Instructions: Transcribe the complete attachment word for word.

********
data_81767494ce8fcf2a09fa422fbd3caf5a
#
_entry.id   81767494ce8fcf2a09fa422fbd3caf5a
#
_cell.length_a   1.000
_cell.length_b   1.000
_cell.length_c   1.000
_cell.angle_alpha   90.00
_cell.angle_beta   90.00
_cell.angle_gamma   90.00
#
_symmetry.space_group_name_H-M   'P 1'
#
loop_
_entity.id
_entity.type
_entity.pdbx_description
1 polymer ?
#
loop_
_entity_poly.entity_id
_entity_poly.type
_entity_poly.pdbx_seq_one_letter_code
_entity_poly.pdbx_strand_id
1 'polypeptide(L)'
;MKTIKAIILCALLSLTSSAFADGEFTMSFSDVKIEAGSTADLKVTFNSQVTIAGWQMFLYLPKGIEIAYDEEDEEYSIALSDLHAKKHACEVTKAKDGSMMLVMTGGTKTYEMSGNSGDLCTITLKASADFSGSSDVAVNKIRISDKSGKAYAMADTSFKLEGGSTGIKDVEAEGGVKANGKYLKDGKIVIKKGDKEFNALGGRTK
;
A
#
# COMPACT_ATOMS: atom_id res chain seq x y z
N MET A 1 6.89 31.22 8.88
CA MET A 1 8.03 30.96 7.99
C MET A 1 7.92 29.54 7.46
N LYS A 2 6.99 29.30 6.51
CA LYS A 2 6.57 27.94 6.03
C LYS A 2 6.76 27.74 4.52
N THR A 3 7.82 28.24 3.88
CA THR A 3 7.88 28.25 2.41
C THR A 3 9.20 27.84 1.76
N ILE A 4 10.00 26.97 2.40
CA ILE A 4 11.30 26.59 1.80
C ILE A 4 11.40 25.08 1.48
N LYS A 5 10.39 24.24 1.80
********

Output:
data_81767494ce8fcf2a09fa422fbd3caf5a
#
_entry.id   81767494ce8fcf2a09fa422fbd3caf5a
#
_cell.length_a   1.000
_cell.length_b   1.000
_cell.length_c   1.000
_cell.angle_alpha   90.00
_cell.angle_beta   90.00
_cell.angle_gamma   90.00
#
_symmetry.space_group_name_H-M   'P 1'
#
loop_
_entity.id
_entity.type
_entity.pdbx_description
1 polymer ?
#
loop_
_entity_poly.entity_id
_entity_poly.type
_entity_poly.pdbx_seq_one_letter_code
_entity_poly.pdbx_strand_id
1 'polypeptide(L)'
;MKTIKAIILCALLSLTSSAFADGEFTMSFSDVKIEAGSTADLKVTFNSQVTIAGWQMFLYLPKGIEIAYDEEDEEYSIALSDLHAKKHACEVTKAKDGSMMLVMTGGTKTYEMSGNSGDLCTITLKASADFSGSSDVAVNKIRISDKSGKAYAMADTSFKLEGGSTGIKDVEAEGGVKANGKYLKDGKIVIKKGDKEFNALGGRTK
;
A
#
# COMPACT_ATOMS: atom_id res chain seq x y z
N MET A 1 6.89 31.22 8.88
CA MET A 1 8.03 30.96 7.99
C MET A 1 7.92 29.54 7.46
N LYS A 2 6.99 29.30 6.51
CA LYS A 2 6.57 27.94 6.03
C LYS A 2 6.76 27.74 4.52
N THR A 3 7.82 28.24 3.88
CA THR A 3 7.88 28.25 2.41
C THR A 3 9.20 27.84 1.76
N ILE A 4 10.00 26.97 2.40
CA ILE A 4 11.30 26.59 1.80
C ILE A 4 11.40 25.08 1.48
N LYS A 5 10.39 24.24 1.80